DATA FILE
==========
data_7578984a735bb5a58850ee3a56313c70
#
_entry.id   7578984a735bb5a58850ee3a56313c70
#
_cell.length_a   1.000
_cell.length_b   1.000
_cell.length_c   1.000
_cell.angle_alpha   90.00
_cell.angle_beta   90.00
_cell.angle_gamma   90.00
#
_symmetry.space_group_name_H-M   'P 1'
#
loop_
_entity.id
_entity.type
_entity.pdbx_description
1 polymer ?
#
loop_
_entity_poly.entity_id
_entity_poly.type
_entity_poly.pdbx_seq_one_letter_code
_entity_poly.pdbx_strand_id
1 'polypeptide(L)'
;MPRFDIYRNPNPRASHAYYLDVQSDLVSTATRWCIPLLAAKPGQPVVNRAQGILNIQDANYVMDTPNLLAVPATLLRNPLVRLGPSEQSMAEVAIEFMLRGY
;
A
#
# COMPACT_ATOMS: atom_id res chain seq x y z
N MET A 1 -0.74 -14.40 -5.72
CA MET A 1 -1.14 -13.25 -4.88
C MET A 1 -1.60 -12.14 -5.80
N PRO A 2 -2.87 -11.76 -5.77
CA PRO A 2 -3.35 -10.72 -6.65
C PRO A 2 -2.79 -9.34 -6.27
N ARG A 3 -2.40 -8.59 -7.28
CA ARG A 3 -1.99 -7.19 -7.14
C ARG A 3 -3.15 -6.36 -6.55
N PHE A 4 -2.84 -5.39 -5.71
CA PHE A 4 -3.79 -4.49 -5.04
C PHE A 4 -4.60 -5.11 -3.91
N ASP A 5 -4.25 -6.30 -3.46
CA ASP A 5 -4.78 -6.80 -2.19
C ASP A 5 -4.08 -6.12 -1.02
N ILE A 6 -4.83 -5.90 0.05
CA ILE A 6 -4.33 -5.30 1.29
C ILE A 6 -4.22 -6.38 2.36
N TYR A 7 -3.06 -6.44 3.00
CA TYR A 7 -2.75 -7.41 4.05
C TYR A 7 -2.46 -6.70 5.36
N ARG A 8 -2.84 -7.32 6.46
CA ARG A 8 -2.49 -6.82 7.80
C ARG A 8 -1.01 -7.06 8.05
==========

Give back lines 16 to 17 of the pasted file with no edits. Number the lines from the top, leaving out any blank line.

_entity.type
_entity.pdbx_description